PRETORIA - A few hundred members of the South African Municipal Workers' Union (Samwu) on Friday gathered in the Pretoria CBD to march to the Tshwane Municipality's headquarters.
They are demanding an end to alleged corruption and maladministration within the municipality.
In their signature red t-shirts, the municipal employees sang songs denouncing “Sputla” - the nickname of Tshwane Mayor Kgosientso Ramokgopa.
Bus drivers, metro police and general workers marched in solidarity.
They accuse municipal management of restructuring without proper consultation, and claim it was an effort to purge Samwu from the city.
They also called on management to act on numerous reports implicating senior officials in corruption.
Traffic delays are expected throughout the CBD.
Activists march on mining indaba
Fin24 7 February 2013
Cape Town - Bishop Johannes Seoka, one of the religious leaders who mediated talks between strikers and mine management that led to an agreement that ended the violent strike at Marikana, on Tuesday launched a blistering attack on mines for depleting natural resources, causing environmental damage and neglecting communities surrounding mines.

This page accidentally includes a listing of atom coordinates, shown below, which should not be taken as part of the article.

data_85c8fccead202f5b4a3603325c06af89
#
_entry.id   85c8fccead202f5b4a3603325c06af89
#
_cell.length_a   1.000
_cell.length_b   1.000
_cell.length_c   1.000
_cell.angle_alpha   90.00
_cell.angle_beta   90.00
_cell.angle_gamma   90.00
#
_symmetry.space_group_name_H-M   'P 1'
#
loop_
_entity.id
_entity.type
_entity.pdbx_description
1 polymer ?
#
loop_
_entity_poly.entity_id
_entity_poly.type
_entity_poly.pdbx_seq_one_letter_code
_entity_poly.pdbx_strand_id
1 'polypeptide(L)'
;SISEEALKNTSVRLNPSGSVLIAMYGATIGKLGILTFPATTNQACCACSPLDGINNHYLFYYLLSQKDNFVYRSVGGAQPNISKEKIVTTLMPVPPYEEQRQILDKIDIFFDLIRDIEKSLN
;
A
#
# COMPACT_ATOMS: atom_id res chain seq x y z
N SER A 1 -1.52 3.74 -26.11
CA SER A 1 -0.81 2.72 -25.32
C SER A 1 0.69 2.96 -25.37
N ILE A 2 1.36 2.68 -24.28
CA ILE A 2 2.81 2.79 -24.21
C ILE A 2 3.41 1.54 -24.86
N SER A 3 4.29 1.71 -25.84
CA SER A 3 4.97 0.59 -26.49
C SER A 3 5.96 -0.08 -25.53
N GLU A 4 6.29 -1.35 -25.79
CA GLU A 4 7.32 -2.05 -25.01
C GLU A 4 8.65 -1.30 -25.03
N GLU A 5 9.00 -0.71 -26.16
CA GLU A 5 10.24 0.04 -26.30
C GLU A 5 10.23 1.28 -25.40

Seoka led a crowd of protestors to the Cape Town International Convention Centre, the venue for the world's biggest mining investment conference.
The march brought motorists to a standstill as they thronged along the road to the conference site.
The group chanted slogans such as "nothing about us without us" and "profit must not come before people".
"We want to deliver our petition in peace so that you can continue to plot and plunder and steal our natural resources," said Seoka over a loudspeaker.